Pennsylvania’s indoor smoking ban could expand to electronic cigarette users if a proposed amendment to the Clean Indoor Air Act is passed. The House of Representatives Health Committee held a meeting Monday to discuss closing loophole exemptions under the act as well as extending the smoking ban to casinos, hotel rooms, private clubs, bars, and patios at drinking or food establishments.
“Unfortunately the law was riddled with holes and in this case, exemptions,” said Rep.Tom Murt, R-Montgomery County, the proposal’s sponsor. “The law contained over a dozen exemptions including sections of casino floors, hotel rooms, private clubs, and drinking establishments with less than 20 percent in food sales. Presently, Pennsylvania’s Clean Indoor Air Act contains more exemptions than any other neighbouring state.”
Electronic cigarettes similarly would be banned in those scenarios as well. “We’re learning everyday that second-hand smoke or even smoking a vapor cigarette itself has tremendous potential for harm,” said Dr. Mubashir Mumtaz, chief of cardiovascular and thoracic surgery with PinnacleHealth CardioVascular. “There are studies out there that show second-hand smoke from these cigarettes are also harmful.”
Dianne Phillips, Pennsylvania government relations director for the American Cancer Society Cancer Action Network (ACS CAN), said that the organization supports including all electronic smoking devices into the anti-smoking laws. “Eliminating public use of e-cigarettes will help to prevent the tobacco industry from using these devices to create a new smoking norm,” Phillips said, while also noting that e-cigarette use amongst high school students has tripled.
Phillips said that even though some studies have shown that e-cigarettes can cause short-term lung changes, irritations, and can contain heavy metals or other dangerous chemicals, the long-term health consequences aren’t entirely clear. “There are serious questions about the safety of inhaling e-cigarette aerosol,” Phillips said. “Studies are continually coming out that there needs to be more thorough, independent testing on e-cigarettes.”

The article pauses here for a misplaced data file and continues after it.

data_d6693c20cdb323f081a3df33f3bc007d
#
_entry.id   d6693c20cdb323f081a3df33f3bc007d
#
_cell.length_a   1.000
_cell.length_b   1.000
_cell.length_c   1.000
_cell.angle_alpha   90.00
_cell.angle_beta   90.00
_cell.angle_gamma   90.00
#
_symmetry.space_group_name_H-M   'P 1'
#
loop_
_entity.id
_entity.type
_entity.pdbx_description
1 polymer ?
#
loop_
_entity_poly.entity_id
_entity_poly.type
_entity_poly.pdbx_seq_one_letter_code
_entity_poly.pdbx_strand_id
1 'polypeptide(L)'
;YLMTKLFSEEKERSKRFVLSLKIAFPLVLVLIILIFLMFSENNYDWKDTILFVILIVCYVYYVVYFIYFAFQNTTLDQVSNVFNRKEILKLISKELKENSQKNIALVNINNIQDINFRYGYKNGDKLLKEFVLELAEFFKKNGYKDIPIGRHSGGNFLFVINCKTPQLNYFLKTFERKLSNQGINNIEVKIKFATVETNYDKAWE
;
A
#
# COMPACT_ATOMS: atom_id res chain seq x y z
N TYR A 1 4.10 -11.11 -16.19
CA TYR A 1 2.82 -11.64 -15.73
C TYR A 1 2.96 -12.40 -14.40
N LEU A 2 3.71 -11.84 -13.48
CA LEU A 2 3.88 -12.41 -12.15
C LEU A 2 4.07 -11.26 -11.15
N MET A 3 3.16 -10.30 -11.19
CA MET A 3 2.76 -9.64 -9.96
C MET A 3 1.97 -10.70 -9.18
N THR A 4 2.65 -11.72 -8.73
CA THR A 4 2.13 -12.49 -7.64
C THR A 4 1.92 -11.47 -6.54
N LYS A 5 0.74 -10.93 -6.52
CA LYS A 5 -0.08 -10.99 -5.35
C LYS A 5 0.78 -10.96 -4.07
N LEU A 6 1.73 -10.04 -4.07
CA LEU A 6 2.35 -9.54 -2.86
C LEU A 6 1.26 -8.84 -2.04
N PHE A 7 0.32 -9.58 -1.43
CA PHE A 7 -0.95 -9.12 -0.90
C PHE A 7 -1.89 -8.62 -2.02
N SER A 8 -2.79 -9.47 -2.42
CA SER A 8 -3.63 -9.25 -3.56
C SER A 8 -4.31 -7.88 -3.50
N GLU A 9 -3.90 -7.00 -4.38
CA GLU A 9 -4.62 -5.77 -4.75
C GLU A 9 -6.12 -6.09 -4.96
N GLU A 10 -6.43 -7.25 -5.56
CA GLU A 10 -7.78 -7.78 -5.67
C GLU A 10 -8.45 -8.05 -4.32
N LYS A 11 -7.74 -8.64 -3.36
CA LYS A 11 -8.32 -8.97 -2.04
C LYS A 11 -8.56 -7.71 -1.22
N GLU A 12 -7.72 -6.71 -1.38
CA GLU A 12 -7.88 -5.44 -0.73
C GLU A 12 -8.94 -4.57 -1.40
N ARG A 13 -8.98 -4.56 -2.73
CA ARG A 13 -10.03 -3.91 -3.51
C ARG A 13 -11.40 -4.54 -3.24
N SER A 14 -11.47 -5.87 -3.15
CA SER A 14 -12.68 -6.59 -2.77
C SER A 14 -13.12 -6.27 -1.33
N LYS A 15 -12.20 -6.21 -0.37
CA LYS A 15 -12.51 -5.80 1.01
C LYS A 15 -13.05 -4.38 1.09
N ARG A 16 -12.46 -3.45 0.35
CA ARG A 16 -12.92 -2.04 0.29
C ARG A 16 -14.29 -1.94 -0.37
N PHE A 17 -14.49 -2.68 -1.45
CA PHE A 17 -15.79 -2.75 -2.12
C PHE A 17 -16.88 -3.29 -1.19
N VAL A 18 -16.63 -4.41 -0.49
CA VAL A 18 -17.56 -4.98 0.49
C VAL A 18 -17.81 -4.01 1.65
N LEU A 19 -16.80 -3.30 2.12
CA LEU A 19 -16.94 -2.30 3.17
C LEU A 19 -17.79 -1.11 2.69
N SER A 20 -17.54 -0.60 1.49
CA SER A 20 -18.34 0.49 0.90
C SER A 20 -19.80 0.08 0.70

Gregory Conley, president of the American Vaping Association (AVA), attributes his 5-year smoke-free success to e-cigarettes and that it can help traditional smokers transition away from regular cigarettes. “A favorite tactic of vapor product detractors is to make references to scary sounding chemicals that have been detected in vapor product liquids or vapors,” Conley said. “Currently, they fail to note the actual level of these chemicals that have been found. In doing so, they ignore the central tenet of toxicology for about 500 hundred years: the dose makes the poison.”
Conley explained that while individuals who use vapor products don’t necessarily have the right to vape where they please, businesses should be able to set their own policies as there’s no conclusive evidence the vapor would hurt bystanders. “Its akin to putting the steak on the grill, turning the heat up, letting it sit there for five hours, and then testing that steak for carcinogenic particles, and saying ‘well, you shouldn’t eat steak because it’s full of carcinogens.’ It’s misleading and harmful to public health,” Conley said.
Conley also noted he was concerned that the new amendment if not adjusted to exempt e-cigarettes could deter current smokers from smoke-free alternatives. “Vapor products are our best hope yet to get millions of American smokers to quit inhaling burning smoke into their lungs on a daily basis,” Conley said. View full article
Madison Russ (15 June 2015) Opinions clash on expanding indoor smoking ban to e-cigarettes [news]. Retrieved from http://tinyurl.com/plr6oym